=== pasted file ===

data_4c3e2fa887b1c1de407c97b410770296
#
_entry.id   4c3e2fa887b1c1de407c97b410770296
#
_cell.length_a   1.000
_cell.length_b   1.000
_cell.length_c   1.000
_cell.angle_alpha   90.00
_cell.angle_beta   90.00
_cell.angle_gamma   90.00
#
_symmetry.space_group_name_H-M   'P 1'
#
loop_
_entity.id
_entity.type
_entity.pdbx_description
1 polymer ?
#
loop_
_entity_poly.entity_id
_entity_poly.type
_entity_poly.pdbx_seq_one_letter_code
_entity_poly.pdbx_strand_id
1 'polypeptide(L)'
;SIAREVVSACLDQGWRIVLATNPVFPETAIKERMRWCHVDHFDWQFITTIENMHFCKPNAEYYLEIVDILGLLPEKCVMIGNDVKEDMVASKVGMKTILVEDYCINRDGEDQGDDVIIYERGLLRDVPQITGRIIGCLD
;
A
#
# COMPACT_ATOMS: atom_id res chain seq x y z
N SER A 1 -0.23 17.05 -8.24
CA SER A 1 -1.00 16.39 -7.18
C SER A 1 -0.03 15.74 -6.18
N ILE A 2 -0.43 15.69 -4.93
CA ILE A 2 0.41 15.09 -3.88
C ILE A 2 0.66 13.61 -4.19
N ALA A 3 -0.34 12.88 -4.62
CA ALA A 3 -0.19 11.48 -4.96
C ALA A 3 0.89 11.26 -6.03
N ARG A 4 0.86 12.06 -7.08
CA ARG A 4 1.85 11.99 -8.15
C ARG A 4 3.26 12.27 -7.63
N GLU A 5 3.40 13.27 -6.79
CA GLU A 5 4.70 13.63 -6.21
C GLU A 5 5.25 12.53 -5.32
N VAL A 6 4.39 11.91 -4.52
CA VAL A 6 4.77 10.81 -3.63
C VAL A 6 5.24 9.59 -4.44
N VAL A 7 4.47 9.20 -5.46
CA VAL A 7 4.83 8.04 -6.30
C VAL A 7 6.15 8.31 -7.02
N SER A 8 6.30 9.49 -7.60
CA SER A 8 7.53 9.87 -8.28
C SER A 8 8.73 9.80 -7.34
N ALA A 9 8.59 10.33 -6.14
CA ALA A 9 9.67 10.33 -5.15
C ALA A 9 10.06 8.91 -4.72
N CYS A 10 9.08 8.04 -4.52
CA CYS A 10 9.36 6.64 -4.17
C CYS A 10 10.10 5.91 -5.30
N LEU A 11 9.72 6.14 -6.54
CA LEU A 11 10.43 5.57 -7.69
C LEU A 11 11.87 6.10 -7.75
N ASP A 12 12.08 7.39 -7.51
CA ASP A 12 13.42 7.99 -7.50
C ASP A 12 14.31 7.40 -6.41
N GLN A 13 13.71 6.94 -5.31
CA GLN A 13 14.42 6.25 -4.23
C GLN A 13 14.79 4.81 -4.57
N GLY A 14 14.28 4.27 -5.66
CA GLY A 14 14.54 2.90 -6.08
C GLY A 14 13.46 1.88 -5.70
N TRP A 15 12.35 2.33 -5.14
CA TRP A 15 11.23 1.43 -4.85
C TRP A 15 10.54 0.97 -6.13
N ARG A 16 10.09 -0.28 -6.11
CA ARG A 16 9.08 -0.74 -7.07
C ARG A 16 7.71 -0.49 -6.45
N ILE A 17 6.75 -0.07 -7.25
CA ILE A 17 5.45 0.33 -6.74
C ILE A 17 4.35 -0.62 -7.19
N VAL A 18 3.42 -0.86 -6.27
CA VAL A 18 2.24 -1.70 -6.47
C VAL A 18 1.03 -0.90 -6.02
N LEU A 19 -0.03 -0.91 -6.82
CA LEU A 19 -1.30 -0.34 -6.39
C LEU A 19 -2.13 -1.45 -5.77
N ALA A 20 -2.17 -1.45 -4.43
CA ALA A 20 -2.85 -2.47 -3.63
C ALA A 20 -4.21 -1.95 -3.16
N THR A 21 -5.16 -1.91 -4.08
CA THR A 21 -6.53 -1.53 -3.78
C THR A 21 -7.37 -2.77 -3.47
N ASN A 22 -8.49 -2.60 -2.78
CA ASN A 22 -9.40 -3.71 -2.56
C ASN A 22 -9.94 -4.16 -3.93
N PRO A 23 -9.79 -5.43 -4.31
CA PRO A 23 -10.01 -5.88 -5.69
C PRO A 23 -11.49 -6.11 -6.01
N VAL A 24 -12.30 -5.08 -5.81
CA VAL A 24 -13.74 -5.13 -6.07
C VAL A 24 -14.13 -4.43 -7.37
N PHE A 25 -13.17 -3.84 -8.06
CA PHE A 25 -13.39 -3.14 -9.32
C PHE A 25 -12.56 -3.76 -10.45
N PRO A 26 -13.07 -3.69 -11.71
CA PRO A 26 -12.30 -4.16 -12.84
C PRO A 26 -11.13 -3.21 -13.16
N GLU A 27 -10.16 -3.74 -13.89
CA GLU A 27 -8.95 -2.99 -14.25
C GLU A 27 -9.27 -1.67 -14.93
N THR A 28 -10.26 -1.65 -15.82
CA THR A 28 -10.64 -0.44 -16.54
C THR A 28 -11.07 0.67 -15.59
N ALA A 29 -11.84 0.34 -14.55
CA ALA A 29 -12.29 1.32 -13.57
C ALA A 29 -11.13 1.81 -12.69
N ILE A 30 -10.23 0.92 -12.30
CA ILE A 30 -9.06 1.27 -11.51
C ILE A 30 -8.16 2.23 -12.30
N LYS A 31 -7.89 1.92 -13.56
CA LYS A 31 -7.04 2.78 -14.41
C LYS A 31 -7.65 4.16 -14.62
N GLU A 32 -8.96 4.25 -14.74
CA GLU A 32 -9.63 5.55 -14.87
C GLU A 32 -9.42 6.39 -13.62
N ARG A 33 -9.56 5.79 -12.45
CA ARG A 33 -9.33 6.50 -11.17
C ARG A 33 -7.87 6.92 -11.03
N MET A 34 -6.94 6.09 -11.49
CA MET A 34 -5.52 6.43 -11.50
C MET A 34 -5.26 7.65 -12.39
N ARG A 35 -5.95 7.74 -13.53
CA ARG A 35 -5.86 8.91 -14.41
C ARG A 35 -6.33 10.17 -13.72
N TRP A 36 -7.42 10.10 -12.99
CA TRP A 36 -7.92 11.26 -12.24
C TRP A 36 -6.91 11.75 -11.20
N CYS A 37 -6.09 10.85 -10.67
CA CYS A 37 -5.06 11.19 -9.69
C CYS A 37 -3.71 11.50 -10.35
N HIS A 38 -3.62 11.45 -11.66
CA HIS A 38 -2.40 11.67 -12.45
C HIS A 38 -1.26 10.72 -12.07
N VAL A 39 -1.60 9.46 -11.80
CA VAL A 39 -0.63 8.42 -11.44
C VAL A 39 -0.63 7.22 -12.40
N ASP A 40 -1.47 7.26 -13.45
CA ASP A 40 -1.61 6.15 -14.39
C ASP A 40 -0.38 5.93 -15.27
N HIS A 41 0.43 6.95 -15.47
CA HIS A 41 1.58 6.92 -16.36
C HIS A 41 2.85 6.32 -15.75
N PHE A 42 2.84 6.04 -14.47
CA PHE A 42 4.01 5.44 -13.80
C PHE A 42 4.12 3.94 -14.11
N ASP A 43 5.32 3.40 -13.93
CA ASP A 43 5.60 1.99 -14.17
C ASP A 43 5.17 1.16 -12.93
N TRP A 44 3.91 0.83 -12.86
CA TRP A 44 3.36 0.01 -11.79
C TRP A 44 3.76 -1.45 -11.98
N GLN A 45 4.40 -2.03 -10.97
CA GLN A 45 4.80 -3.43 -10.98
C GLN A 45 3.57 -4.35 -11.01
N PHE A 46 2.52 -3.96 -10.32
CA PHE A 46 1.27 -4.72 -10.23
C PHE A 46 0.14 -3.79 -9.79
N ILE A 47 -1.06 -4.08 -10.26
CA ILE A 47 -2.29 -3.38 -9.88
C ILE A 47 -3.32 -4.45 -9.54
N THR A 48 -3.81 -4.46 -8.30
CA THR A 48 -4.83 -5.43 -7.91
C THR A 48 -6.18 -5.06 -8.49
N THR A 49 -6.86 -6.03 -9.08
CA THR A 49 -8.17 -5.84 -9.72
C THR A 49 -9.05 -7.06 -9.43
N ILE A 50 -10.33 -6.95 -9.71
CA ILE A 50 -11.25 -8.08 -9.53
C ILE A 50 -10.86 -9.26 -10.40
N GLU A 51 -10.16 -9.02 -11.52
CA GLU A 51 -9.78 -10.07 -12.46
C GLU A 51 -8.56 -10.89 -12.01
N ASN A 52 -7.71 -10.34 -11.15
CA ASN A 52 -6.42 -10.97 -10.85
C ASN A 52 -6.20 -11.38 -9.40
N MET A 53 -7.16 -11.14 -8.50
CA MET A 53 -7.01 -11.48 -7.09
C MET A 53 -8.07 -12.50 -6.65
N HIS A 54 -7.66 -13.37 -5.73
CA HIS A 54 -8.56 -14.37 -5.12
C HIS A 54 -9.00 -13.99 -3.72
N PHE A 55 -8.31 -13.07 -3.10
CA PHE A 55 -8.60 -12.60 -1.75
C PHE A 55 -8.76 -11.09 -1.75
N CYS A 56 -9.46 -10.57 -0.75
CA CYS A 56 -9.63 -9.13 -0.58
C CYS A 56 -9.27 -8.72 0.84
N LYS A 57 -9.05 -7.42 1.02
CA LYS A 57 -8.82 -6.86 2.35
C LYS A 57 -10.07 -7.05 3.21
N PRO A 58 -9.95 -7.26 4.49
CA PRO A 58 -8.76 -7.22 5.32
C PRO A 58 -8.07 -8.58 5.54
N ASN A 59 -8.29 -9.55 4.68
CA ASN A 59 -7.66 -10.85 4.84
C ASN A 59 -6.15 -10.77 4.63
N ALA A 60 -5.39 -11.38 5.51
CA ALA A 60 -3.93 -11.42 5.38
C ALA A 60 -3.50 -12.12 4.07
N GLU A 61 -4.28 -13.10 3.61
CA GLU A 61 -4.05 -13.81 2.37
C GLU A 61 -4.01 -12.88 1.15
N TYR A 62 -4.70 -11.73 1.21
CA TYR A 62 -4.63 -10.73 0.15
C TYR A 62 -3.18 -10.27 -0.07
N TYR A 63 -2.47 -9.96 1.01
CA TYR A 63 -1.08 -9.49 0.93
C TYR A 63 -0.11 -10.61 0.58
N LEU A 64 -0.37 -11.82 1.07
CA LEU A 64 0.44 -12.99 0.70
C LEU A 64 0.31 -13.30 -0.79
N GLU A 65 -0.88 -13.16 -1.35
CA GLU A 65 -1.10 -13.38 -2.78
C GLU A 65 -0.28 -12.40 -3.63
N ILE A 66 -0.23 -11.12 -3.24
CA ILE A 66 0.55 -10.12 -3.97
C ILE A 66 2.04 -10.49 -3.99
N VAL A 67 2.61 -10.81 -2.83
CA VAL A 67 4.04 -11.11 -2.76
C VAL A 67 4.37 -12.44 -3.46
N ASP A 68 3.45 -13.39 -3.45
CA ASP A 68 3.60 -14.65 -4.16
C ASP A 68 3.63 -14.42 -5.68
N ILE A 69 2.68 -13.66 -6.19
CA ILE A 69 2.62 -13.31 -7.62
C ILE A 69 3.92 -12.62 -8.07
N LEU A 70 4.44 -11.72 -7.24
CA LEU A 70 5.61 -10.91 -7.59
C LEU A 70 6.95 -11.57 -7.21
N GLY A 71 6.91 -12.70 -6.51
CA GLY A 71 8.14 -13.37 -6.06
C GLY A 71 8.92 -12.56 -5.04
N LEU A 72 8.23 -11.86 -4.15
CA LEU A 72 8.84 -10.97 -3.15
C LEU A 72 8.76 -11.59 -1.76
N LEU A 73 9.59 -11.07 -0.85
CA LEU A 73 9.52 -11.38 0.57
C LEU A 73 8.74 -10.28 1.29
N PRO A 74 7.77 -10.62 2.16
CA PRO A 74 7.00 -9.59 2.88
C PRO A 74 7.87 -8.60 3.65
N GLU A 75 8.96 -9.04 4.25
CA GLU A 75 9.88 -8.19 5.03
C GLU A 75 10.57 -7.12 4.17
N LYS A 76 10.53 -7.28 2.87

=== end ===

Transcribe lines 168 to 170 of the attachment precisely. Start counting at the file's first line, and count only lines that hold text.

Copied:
C PHE A 46 0.14 -3.79 -9.79
N ILE A 47 -1.06 -4.08 -10.26
CA ILE A 47 -2.29 -3.38 -9.88